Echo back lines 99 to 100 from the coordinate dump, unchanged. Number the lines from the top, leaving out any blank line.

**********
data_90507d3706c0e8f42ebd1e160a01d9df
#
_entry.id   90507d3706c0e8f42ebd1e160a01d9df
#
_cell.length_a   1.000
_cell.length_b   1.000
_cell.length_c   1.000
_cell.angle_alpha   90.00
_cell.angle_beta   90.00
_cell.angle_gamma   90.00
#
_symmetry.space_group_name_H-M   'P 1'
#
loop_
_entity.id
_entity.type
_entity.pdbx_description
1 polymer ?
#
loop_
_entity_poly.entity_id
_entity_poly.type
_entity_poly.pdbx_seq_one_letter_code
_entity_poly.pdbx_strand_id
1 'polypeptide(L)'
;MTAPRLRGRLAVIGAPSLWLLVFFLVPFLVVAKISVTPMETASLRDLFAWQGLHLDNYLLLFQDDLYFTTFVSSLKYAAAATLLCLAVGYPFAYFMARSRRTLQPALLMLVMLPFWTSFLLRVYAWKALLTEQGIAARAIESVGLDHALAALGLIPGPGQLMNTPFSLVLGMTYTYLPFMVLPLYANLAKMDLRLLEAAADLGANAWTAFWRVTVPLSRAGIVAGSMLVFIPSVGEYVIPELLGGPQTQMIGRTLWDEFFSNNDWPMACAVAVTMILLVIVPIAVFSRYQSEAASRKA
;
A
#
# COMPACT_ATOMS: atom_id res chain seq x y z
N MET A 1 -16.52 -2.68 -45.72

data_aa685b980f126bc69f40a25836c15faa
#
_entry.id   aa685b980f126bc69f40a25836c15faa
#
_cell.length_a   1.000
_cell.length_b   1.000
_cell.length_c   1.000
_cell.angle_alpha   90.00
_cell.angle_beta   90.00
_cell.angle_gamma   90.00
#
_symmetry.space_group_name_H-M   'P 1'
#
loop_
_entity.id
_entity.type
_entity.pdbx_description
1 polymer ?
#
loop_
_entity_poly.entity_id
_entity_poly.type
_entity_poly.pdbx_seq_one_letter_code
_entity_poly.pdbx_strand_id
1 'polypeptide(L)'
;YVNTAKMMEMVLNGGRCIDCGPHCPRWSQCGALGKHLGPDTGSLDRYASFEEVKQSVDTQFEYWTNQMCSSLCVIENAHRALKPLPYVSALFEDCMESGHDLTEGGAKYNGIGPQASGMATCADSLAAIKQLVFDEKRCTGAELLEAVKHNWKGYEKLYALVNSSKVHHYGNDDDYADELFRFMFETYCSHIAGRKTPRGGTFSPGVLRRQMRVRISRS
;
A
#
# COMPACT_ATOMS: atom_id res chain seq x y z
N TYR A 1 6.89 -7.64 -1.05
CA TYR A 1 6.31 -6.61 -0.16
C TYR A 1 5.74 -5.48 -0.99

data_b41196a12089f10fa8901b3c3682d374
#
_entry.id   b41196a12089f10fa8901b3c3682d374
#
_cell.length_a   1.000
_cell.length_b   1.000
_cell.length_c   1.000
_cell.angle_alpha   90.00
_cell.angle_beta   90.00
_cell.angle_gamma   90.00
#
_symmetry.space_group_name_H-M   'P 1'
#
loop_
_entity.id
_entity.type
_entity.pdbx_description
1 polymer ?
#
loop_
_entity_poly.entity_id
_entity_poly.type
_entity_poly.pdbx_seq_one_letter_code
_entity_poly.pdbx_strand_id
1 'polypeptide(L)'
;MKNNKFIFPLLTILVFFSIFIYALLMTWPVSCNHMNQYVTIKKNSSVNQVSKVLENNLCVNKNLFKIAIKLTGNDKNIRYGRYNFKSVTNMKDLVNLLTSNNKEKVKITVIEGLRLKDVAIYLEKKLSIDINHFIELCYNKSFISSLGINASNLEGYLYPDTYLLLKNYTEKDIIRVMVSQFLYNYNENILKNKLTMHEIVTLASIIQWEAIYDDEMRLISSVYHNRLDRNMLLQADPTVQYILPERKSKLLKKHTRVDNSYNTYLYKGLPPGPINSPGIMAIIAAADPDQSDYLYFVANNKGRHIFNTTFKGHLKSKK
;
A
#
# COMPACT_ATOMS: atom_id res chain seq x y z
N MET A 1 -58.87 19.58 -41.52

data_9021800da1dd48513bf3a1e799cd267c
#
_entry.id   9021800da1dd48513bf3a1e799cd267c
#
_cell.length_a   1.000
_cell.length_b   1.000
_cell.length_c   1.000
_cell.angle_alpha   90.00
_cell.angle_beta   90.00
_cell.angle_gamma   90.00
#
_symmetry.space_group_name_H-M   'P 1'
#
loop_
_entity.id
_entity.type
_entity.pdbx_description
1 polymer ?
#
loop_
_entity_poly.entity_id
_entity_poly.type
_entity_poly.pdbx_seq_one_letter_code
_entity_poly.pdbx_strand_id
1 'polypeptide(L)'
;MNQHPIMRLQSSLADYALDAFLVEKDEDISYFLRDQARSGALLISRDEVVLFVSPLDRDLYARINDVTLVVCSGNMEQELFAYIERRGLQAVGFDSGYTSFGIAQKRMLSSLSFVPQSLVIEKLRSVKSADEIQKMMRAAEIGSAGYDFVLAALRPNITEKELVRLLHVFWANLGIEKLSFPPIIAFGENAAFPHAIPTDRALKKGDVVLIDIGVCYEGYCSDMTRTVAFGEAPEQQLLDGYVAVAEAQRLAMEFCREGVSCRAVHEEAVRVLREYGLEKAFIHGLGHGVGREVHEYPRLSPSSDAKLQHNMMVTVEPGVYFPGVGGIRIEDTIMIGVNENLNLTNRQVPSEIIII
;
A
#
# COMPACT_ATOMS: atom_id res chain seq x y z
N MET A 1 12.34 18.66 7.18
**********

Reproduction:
#
_cell.length_a   1.000